Awareness of the prominent legislative measures against tobacco was assessed among the study subjects. We observed that awareness among participants increased with increase in age. A survey commissioned by the Healis Sekhsaria Institute for Public Health that covered four metropolitan cities of India tried to understand the extent of public support for the legislation against smoking in public spaces and the awareness regarding health hazards due to second-hand smoking. [12] The results were encouraging. The study found that 92% of respondents were supportive of the ban on smoking in public places. Though the study sought to understand the public's response to the law, it did not try to assess the awareness regarding the ban on smoking in public places. In this study, over half of the study subjects were aware of the ban on smoking in public places, their source of information probably being newspapers, television channels, and various awareness programmes. Kerala was the second state in India (after Goa) to ban smoking in public places through a landmark judgment in the year 1999. This study was conducted in rural Kerala and the response shows that there is a relatively high level of awareness of the ban on smoking in public places. However, 87% of the study subjects were unaware of the law prohibiting selling of tobacco products to minors (below 18 years of age). There has been extensive publicity surrounding the ban on smoking in public places and this has probably overshadowed the publicity given to the law restricting the sale of tobacco to minors.

In this study, there was wide variation between male and female students with regard to awareness of tobacco hazards and the ban on smoking in public places. Female students were more knowledgeable in both these aspects when compared to male students. The possible reasons could be that female students might have enhanced their knowledge on social issues through print or electronic media or through sources like friends or families. The fact that none of the female students in the study used tobacco could have been a reflection of their knowledge on the social taboo and hazards associated with tobacco.

Limitations

This study was a cross-sectional descriptive study. Tobacco use status was self-reported by the students. Some students may not have reported their use of tobacco. Also, some students who were using tobacco might have been absent from the school on the day of the survey. The study was carried out in one rural educational sub-district of Kerala state and the results cannot be extrapolated to the rest of the state.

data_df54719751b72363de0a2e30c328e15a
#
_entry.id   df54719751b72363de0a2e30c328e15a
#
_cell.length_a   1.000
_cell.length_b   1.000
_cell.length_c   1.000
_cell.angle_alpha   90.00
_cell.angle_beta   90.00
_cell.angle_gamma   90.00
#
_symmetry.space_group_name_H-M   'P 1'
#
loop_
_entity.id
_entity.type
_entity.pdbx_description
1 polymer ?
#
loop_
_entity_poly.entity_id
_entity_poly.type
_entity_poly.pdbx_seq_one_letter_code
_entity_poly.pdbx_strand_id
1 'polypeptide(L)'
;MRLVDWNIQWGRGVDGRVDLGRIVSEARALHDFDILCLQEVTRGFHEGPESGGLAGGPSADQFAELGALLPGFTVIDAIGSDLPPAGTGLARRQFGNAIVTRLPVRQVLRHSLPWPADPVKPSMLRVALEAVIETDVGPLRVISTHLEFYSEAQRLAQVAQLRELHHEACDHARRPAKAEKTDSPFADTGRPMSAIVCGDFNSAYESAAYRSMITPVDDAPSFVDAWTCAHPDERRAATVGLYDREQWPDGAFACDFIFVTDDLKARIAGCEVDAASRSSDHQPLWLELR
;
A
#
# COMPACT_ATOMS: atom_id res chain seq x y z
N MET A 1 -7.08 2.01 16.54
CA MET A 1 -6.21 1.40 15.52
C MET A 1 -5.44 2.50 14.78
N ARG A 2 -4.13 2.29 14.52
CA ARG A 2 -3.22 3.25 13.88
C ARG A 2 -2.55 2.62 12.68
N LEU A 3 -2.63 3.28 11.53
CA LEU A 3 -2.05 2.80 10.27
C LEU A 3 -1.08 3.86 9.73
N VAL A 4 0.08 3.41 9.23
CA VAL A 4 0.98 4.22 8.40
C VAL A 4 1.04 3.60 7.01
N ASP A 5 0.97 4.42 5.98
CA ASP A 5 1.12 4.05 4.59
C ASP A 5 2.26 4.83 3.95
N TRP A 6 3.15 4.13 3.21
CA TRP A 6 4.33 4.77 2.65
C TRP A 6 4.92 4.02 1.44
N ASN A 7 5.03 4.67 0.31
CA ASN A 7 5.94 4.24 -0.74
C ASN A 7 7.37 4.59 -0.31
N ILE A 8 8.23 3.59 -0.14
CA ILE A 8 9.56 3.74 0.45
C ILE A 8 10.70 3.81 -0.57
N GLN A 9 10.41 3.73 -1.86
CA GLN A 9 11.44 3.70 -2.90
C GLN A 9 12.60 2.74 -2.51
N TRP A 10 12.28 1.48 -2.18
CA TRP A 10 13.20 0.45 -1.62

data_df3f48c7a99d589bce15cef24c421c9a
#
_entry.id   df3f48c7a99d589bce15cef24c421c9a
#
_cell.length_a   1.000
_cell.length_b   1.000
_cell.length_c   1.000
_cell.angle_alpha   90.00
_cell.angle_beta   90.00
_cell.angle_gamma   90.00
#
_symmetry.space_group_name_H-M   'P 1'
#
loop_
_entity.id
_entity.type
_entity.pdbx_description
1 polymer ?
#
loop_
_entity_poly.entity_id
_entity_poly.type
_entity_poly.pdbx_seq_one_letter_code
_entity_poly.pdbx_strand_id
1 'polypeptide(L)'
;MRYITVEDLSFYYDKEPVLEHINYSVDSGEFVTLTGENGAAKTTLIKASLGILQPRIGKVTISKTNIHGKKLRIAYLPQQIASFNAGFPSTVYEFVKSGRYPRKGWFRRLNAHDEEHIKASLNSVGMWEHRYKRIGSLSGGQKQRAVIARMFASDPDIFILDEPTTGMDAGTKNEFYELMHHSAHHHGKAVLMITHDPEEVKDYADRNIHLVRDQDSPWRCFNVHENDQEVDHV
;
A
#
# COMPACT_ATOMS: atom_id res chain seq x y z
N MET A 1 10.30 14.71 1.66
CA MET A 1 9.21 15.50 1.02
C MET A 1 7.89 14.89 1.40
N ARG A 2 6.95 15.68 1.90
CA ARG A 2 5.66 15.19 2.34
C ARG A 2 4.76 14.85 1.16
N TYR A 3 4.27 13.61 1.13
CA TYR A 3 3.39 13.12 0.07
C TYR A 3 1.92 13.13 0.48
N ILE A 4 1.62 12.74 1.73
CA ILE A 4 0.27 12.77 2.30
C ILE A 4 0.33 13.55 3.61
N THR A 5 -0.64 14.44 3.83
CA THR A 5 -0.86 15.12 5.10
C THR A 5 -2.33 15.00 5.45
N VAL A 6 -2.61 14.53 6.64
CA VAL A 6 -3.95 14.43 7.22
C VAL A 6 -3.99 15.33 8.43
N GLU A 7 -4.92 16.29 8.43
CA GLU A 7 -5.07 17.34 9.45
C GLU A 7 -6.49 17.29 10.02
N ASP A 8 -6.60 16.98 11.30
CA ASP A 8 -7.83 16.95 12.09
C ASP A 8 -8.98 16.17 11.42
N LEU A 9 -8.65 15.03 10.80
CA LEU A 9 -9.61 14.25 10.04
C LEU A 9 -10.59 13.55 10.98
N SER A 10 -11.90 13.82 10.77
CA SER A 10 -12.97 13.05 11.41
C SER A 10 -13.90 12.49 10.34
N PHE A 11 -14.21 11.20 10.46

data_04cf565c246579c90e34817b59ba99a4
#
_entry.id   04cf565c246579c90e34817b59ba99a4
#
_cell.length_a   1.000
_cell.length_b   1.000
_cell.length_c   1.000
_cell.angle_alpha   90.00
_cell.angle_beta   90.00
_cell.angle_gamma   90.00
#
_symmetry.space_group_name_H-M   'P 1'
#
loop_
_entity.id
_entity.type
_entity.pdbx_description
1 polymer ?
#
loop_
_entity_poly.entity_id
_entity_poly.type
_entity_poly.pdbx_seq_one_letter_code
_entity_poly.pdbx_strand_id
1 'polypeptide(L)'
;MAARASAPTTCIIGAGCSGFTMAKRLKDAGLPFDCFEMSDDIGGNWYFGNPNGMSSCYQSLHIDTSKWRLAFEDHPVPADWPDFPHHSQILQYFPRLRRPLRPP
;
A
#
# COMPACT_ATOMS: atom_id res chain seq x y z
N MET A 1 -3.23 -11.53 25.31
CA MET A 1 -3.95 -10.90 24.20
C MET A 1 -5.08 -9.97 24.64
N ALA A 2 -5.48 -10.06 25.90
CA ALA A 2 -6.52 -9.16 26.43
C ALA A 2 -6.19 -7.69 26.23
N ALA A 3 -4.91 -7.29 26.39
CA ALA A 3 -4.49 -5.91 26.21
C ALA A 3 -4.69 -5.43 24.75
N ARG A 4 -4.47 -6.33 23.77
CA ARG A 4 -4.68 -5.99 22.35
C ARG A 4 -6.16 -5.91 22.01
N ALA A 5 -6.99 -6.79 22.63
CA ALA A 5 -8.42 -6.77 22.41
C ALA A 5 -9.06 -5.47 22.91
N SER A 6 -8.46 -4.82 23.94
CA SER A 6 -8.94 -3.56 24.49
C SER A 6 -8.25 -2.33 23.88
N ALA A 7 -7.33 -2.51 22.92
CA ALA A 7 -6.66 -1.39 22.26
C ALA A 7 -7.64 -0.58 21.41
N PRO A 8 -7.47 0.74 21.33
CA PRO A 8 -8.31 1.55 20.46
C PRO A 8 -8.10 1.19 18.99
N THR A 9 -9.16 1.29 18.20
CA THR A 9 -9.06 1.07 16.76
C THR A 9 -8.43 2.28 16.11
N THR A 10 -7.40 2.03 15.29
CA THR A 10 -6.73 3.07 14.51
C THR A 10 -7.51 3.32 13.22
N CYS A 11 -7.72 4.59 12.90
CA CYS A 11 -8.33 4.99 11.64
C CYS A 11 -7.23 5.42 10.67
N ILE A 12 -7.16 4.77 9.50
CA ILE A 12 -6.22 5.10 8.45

Conclusion Top


Despite Kerala's high literacy rate there is a rise in the consumption of tobacco products, particularly among the youth, and this is a cause for concern. More measures are needed to raise awareness on legislation against tobacco and the hazards of tobacco in any form. In addition to their clinical work, dental professionals can contribute by undertaking mass education programmes and tobacco cessation programmes for adolescent groups to control the tobacco epidemic.


   Acknowledgment Top


We would like to acknowledge Dr. K.G.Sasidharan Pillai, Director, District Cancer Center, Kozhencherry; the staff of the District Medical Office, Pathanamthitta; and the school authorities for their support in organizing and conducting the study.

 
   References Top

1.Sankaranarayanan R, Ramadas K, Thomas G, Muwonge R, Thara S, Mathew B, et al. Effect of screening on oral cancer mortality in Kerala, India: a cluster-randomised controlled trial. Lancet 2005;365:1927-33.  Back to cited text no. 1
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2.WHO Report on the Global Tobacco Epidemic, 2008, The MPower Package, World Health Organisation; 2008.  Back to cited text no. 2
    
3.Kuruvila J. Utilizing dental colleges for the eradication of oral cancer in India. Indian J Dent Res 2008;19:349-53.  Back to cited text no. 3
    
4.Warren CW, Riley L, Asma S, Eriksen MP, Green L, Blanton C, et al. Tobacco use in youth: a surveillance report from the Global Youth Tobacco Survey Project. Bull World Health Organ 2000;78:868-76.  Back to cited text no. 4
[PUBMED]  [FULLTEXT]  
5.Patel DR. Smoking and children. Indian J Pediatr 1999;66:817-24.  Back to cited text no. 5
[PUBMED]    
6.India - Tamil Nadu Global Youth Tobacco Survey (GYTS), Fact Sheet. Available from: http://www.searo.who.int/LinkFiles/GYTS_india_tamilnadu2factsheet.pdf [last accessed on 2010 Feb 10].  Back to cited text no. 6
    
7.Thankappan KR, Thresia CU. Tobacco use and social status in Kerala. Indian J Med Res 2007;126:300-8.  Back to cited text no. 7
[PUBMED]  Medknow Journal  
8.Cigarettes and Other Tobacco Products (Prohibition of Advertisement and Regulation of Trade and Commerce, Production, Supply and Distribution) Act, 2003. Available from: th http://www. rctfi.org/Factsheet_on_COTPA.pdf [last accessed on 2010 Feb 9].  Back to cited text no. 8
    
9.Armitage P, Berry G. Statistical methods in medical research. Oxford: Blackwell Scientific Publication; 1994.   Back to cited text no. 9
    
10.Gururaj G, Girish N. Tobacco Use Amongst Children in Karnataka. Indian J Pediatr 2007;74:1095-98.   Back to cited text no. 10
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11.Mohan S, Sarma PS, Thankappan KR. Access to pocket money and low educational performance predict tobacco use among adolescent boys in Kerala, India. Prev Med 2005;41:685-92.  Back to cited text no. 11
[PUBMED]  [FULLTEXT]  
12.India speaks: overwhelming majority for smoke-free work places and public places. Available from: th http://www.rctfi.org/smokefreepoll/press_release.pdf [last accessed on 2010 Feb 8].  Back to cited text no. 12
    

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Correspondence Address:
Radhakrishnan Jayakrishnan
Department of Community Oncology, Tobacco Cessation Centre, Regional Cancer Centre, Thiruvananthapuram
India
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Source of Support: None, Conflict of Interest: None


DOI: 10.4103/0970-9290.84280

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    Tables

  [Table 1], [Table 2], [Table 3], [Table 4]